NoTechFor: Media Sonar

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Law enforcement’s use of social media surveillance is growing, and companies such as Media Sonar are at the forefront of this invasion of privacy.  Media Sonar tracks online activities and enables users to search and filter information on individuals, enabling law enforcement to ‘mine social media for criminal activity, monitor and manage crisis events, and collaborate across jurisdictions.’ The software uses a process called ‘link analysis’ to construct a profile of an individual’s behaviour, analysing posts, product preferences and geo-tagged locations to build a network of user associations.

Media Sonar boasts of its software’s ability to assist law enforcement officers in avoiding the warrant process, and touts itself as the ‘only vendor that allows public safety agencies to view social media accounts covertly’, affording law enforcement unprecedented concealed access to an individual’s online presence. Further, the company has explicitly marketed its product as a tool for monitoring protestors and dissidents – an act likely to dissuade protestors from future participation.  

In the US, nineteen police agencies are known to have spent at least $10,000 on Media Sonar software between 2014 and 2016. Police departments in Amherst, San Luis Obispo, Atlanta, Los Angeles, Cleveland and Tampa Bay have all utilised Media Sonar software. The company has actively encouraged police departments to spy on the activities of African American activists,  providing agencies with a list of key word searches that disproportionately targeted African Americans. Media Sonar sent a promotional email to Fresno police after the Ferguson protest in 2014, with a ‘Mike Brown-related’ search category which included words such as ‘justiceformike, ‘Blacklivesmatter,’ ‘boycott,’ and ‘Revolution’. This is a brazen display of Media Sonar’s willingness to capitalise on legitimate public grievances under the guise of public safety.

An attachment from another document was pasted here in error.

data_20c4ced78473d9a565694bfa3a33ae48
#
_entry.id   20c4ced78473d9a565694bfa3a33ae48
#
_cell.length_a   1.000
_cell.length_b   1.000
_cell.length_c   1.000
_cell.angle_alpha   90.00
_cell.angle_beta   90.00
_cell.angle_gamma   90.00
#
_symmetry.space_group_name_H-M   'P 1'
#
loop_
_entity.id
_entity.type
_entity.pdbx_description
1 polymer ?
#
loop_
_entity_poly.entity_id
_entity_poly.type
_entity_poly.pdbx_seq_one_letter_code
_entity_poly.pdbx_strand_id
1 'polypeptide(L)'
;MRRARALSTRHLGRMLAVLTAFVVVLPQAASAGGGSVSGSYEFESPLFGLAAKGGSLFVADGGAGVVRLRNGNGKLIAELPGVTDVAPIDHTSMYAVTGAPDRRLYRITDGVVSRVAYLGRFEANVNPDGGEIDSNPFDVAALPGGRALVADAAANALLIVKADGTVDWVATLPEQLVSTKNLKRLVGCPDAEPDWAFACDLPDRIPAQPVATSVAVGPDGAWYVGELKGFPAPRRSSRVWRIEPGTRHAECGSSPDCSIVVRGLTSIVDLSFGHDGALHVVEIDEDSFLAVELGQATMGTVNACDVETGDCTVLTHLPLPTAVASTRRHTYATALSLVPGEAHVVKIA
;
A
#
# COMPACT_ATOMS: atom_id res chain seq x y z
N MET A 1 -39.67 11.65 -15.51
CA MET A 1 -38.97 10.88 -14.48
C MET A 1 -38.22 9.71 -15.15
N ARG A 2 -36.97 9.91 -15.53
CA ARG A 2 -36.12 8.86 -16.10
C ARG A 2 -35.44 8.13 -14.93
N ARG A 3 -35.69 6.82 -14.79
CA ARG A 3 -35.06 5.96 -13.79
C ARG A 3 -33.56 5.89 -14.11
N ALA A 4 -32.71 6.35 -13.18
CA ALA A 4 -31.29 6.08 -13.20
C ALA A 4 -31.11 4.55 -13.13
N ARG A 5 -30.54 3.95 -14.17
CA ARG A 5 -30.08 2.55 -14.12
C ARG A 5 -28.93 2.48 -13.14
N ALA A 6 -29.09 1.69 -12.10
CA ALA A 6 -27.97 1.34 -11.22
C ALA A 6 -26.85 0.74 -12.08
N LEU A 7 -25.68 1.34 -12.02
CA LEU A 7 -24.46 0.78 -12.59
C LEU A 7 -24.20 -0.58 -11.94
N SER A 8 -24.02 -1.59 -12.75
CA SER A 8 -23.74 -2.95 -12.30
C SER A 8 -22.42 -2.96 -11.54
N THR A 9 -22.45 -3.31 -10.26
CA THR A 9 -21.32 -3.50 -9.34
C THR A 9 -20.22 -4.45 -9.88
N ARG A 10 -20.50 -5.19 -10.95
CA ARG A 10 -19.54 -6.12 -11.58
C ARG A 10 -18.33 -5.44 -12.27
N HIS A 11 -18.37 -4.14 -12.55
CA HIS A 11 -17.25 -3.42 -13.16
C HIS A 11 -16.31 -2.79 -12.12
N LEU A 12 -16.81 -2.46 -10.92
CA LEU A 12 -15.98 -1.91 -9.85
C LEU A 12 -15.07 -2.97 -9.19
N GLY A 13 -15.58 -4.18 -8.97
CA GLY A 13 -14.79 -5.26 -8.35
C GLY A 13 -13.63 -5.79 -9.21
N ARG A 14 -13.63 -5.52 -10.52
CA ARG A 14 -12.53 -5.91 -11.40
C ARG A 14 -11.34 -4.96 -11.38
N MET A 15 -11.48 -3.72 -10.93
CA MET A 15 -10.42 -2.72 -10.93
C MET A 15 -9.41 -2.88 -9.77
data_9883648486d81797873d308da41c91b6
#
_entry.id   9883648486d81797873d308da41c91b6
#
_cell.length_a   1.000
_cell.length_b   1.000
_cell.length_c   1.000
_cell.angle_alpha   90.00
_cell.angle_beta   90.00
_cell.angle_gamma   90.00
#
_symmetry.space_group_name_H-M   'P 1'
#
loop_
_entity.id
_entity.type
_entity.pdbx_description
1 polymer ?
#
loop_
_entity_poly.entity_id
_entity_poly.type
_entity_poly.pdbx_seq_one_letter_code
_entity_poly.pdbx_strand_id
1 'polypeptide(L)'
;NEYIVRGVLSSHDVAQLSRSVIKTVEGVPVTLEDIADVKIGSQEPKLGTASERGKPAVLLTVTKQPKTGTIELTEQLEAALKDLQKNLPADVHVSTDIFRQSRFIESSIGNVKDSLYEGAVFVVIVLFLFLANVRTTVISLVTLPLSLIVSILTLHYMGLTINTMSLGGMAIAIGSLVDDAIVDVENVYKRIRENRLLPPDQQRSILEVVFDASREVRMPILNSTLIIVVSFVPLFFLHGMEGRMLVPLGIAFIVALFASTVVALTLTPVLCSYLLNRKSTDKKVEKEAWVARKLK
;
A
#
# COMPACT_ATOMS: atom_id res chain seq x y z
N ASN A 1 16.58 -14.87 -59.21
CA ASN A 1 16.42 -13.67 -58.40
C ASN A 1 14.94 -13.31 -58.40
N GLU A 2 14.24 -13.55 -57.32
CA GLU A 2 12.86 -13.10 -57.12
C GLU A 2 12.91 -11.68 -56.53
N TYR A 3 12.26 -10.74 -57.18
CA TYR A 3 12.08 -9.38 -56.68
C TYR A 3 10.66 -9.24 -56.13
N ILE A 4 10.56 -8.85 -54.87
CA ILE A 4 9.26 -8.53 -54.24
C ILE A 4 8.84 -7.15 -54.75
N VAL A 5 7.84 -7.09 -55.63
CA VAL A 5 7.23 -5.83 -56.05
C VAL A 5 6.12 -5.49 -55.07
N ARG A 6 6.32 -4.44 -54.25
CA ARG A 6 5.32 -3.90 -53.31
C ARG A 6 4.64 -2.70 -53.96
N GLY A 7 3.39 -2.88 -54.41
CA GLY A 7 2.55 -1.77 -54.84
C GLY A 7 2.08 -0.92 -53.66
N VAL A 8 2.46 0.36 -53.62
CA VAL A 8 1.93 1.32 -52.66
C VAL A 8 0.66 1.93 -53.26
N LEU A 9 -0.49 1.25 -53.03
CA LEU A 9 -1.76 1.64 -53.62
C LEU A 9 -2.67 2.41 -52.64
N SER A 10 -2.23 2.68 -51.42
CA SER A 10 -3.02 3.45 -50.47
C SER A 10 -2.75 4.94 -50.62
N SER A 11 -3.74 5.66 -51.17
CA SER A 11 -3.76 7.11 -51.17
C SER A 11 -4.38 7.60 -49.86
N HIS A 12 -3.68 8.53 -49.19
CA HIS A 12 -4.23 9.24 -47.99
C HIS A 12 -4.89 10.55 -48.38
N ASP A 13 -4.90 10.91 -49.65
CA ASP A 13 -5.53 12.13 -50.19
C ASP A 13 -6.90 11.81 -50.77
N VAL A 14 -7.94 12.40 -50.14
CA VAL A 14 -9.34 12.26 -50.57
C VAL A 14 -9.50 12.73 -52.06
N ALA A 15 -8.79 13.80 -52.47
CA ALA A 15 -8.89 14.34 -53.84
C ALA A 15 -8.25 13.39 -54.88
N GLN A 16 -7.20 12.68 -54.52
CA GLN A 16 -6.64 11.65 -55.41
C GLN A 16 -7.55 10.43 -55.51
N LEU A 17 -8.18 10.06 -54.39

Media Sonar’s software enables and encourages police to target the very individuals directly engaged in attempts to hold them accountable for acts of brutality.

Both Twitter and Facebook have banned Media Sonar, but the company continues to advertise its services. Media Sonar has demonstrated a flagrant disregard for free speech and magnifies the asymmetrical power dynamic between protestors and police.  The company’s complicity in continued police discrimination cannot be ignored.

For turning the public sphere into a policed sphere @Media Sonar No Tech For U.